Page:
8. I just wanted to update the thread to point out that the Bash Bunny documentation at https://docs.hak5.org applies to both the original and Mark II devices. Articles have been added specifically for the new functionality of the Mark II. The reset procedure has not changed from the original. We're working with @Driftwood8891to determine what's at fault here as there are no obvious signs from the payload executed.
  9. I should have clarified this earlier. I've written up an article to help clear this up. https://shop.hak5.org/blogs/bash-bunny/remote-triggers-for-the-bash-bunny-mark-ii The bottom section on how it works explains the function of the extension.
  10. The product, both software and hardware, are done. We have units on our desks. Unfortunately, these are the only units we've been able to make as of yet. The component vendors aren't giving us clear timelines on delivery. Chips that used to have 4-8 week lead times are now "2023?". It's put us in a difficult position, so we are exploring all of the avenues at our disposal to release the Enterprise model ASAP. I understand this is frustrating, and I'll do my best to make updates & communicate as we navigate this industry wide chip shortage situation. Thanks in advance for your patience and understanding.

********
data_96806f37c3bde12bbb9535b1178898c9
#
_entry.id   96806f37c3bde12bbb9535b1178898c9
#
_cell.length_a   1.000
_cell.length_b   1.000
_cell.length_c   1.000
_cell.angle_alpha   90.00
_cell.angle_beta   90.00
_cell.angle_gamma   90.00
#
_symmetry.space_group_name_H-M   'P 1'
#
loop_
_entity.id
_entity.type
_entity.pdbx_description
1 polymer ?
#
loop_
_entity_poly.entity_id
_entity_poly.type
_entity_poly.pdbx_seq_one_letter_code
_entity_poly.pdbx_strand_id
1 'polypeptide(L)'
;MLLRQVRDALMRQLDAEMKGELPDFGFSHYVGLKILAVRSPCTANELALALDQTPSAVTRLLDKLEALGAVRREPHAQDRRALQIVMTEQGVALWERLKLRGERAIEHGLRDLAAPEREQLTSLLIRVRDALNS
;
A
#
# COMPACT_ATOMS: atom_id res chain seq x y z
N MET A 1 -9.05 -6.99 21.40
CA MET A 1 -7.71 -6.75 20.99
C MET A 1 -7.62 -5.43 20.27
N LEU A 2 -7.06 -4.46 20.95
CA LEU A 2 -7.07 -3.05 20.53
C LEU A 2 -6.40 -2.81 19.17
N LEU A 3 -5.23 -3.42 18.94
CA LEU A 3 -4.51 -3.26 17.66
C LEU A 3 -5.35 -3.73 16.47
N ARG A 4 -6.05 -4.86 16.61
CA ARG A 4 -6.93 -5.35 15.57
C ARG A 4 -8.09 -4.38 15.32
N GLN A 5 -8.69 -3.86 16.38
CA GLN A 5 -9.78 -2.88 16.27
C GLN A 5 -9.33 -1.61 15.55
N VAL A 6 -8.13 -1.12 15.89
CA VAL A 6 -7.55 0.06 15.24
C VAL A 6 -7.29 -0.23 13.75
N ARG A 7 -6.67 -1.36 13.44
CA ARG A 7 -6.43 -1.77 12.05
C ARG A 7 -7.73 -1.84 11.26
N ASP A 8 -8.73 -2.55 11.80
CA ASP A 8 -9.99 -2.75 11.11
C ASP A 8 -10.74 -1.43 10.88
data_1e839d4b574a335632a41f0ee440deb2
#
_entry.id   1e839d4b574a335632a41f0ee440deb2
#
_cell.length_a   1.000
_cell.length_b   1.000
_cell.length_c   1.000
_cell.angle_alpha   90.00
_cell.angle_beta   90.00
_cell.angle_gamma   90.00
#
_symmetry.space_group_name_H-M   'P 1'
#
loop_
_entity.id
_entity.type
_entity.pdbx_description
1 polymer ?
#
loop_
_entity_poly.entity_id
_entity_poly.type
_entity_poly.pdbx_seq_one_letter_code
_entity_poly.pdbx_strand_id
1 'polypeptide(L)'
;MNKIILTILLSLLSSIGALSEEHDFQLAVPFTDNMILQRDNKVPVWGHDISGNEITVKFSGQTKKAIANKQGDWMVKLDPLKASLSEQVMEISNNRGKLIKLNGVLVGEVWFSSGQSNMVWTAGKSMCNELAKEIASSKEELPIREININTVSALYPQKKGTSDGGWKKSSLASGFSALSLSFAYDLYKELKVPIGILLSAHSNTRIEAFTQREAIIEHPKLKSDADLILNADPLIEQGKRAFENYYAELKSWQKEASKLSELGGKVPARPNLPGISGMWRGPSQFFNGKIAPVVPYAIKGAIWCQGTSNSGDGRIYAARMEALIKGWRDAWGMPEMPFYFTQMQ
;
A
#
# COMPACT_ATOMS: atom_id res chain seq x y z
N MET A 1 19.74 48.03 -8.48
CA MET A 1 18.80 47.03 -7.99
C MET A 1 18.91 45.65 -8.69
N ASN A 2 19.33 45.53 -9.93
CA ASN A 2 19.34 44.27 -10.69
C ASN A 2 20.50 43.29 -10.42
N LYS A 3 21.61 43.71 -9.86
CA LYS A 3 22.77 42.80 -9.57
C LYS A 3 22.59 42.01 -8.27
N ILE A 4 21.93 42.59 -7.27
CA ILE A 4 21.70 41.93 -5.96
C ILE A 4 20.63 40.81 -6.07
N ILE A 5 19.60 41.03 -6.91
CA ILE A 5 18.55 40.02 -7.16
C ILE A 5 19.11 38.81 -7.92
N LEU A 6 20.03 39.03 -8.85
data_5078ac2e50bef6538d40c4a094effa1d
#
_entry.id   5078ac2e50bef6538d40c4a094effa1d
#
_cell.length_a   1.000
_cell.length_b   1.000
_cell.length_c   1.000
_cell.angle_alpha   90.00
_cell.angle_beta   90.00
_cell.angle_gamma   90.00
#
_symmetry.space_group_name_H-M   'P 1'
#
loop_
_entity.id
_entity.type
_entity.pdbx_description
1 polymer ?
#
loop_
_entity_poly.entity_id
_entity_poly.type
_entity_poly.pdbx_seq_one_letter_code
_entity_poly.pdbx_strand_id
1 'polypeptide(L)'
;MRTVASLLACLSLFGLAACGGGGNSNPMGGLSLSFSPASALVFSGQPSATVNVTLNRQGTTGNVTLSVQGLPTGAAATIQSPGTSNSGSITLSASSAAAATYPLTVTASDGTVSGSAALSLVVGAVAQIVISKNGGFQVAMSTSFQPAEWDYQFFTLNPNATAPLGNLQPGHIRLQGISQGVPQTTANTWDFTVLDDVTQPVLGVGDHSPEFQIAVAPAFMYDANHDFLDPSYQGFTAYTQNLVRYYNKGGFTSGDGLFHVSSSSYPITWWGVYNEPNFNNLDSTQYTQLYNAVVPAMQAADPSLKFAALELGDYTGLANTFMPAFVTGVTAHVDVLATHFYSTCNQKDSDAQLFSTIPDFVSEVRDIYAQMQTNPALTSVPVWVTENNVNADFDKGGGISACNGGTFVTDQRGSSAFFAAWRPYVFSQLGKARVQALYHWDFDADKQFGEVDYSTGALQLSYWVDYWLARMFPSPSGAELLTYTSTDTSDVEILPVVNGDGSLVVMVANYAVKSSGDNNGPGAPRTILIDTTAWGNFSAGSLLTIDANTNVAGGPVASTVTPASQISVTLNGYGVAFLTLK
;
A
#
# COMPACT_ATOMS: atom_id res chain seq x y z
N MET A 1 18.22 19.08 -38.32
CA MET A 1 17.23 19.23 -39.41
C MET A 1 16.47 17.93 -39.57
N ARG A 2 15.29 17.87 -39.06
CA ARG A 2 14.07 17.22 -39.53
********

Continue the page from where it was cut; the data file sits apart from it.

11. I can see you're disappointed. I want to understand your frustration so we can do better. I put a lot into this product and feel that it's the best WiFi Pineapple yet -- both in terms of the hardware and software, and want the experience to be the best it can. I'll see to addressing your concerns: - Packet injection does indeed work on all 3 interfaces. You can test this with the aireplay-ng -9 command. - Gathering WPA2 handshakes is a passive process and does not require packet injection. Handshake capture does indeed work. - We have a highly documented module API and went as far as to commission modules for launch by one of the communities best developers. If there is a specific module you want, please let us know and we will put resources behind that. - The support for this device has not changed from the last generations of WiFi Pineapple, and you will find us responsive and helpful on the forums, in our Discord, and if you reach out to open a ticket. - I believe the videos I've published should get you started with a good understanding of the basics. Otherwise, I'm confident that the user interface is intuitive enough to figure out -- but if there is a specific concern you have please share it, maybe it'll make for a good video topic. - Greed? We're make *less* on each WiFi Pineapple generation than the one before because we *increase* the hardware capabilities, not to mention the non-recoverable engineering and software development costs. Over 7 generations now, with each new version, we've added physical radios, increased the CPU power, increased the RAM, increased the storage, refined the UI -- and we've never increased the price. In short, you get out what you put in. Which is to say that if you constructively bring specific criticism it may be addressed thoughtfully, and you will find us very receptive to making the product and your experience with it better. But broad, emotional, "pretty useless" strokes don't lend to addressing your concerns.